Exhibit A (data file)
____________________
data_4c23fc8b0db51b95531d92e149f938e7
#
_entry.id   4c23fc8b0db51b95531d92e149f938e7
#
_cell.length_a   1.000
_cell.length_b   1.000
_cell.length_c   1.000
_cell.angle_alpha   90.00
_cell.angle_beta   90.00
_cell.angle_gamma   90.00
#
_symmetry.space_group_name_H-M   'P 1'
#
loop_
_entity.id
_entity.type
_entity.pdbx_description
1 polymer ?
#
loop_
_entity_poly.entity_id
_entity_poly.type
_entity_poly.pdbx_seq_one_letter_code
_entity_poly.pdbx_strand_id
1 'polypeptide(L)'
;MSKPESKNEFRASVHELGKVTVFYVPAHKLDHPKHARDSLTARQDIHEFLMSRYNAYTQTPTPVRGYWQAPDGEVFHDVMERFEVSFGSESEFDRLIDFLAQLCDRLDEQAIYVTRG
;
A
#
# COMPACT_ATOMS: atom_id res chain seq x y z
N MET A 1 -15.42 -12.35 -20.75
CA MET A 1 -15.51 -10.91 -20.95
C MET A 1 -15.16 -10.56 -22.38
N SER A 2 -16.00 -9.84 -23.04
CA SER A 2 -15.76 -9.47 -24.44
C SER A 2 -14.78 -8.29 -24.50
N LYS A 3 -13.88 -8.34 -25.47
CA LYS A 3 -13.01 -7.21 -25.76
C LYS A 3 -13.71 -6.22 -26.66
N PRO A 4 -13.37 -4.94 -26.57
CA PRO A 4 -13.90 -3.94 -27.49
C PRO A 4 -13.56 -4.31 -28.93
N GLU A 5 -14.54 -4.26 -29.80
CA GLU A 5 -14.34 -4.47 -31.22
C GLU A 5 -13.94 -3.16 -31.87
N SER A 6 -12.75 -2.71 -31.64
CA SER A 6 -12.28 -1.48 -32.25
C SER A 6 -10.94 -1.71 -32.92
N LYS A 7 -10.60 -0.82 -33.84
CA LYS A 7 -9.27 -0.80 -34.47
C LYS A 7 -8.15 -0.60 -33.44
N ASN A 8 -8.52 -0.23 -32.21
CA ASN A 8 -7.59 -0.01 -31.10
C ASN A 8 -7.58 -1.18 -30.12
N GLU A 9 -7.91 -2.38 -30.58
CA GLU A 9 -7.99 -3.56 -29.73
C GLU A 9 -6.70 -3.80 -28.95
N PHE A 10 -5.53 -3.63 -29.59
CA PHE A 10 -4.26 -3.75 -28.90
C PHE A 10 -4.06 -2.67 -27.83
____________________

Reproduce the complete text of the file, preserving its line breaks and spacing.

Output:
data_4c23fc8b0db51b95531d92e149f938e7
#
_entry.id   4c23fc8b0db51b95531d92e149f938e7
#
_cell.length_a   1.000
_cell.length_b   1.000
_cell.length_c   1.000
_cell.angle_alpha   90.00
_cell.angle_beta   90.00
_cell.angle_gamma   90.00
#
_symmetry.space_group_name_H-M   'P 1'
#
loop_
_entity.id
_entity.type
_entity.pdbx_description
1 polymer ?
#
loop_
_entity_poly.entity_id
_entity_poly.type
_entity_poly.pdbx_seq_one_letter_code
_entity_poly.pdbx_strand_id
1 'polypeptide(L)'
;MSKPESKNEFRASVHELGKVTVFYVPAHKLDHPKHARDSLTARQDIHEFLMSRYNAYTQTPTPVRGYWQAPDGEVFHDVMERFEVSFGSESEFDRLIDFLAQLCDRLDEQAIYVTRG
;
A
#
# COMPACT_ATOMS: atom_id res chain seq x y z
N MET A 1 -15.42 -12.35 -20.75
CA MET A 1 -15.51 -10.91 -20.95
C MET A 1 -15.16 -10.56 -22.38
N SER A 2 -16.00 -9.84 -23.04
CA SER A 2 -15.76 -9.47 -24.44
C SER A 2 -14.78 -8.29 -24.50
N LYS A 3 -13.88 -8.34 -25.47
CA LYS A 3 -13.01 -7.21 -25.76
C LYS A 3 -13.71 -6.22 -26.66
N PRO A 4 -13.37 -4.94 -26.57
CA PRO A 4 -13.90 -3.94 -27.49
C PRO A 4 -13.56 -4.31 -28.93
N GLU A 5 -14.54 -4.26 -29.80
CA GLU A 5 -14.34 -4.47 -31.22
C GLU A 5 -13.94 -3.16 -31.87
N SER A 6 -12.75 -2.71 -31.64
CA SER A 6 -12.28 -1.48 -32.25
C SER A 6 -10.94 -1.71 -32.92
N LYS A 7 -10.60 -0.82 -33.84
CA LYS A 7 -9.27 -0.80 -34.47
C LYS A 7 -8.15 -0.60 -33.44
N ASN A 8 -8.52 -0.23 -32.21
CA ASN A 8 -7.59 -0.01 -31.10
C ASN A 8 -7.58 -1.18 -30.12
N GLU A 9 -7.91 -2.38 -30.58
CA GLU A 9 -7.99 -3.56 -29.73
C GLU A 9 -6.70 -3.80 -28.95
N PHE A 10 -5.53 -3.63 -29.59
CA PHE A 10 -4.26 -3.75 -28.90
C PHE A 10 -4.06 -2.67 -27.83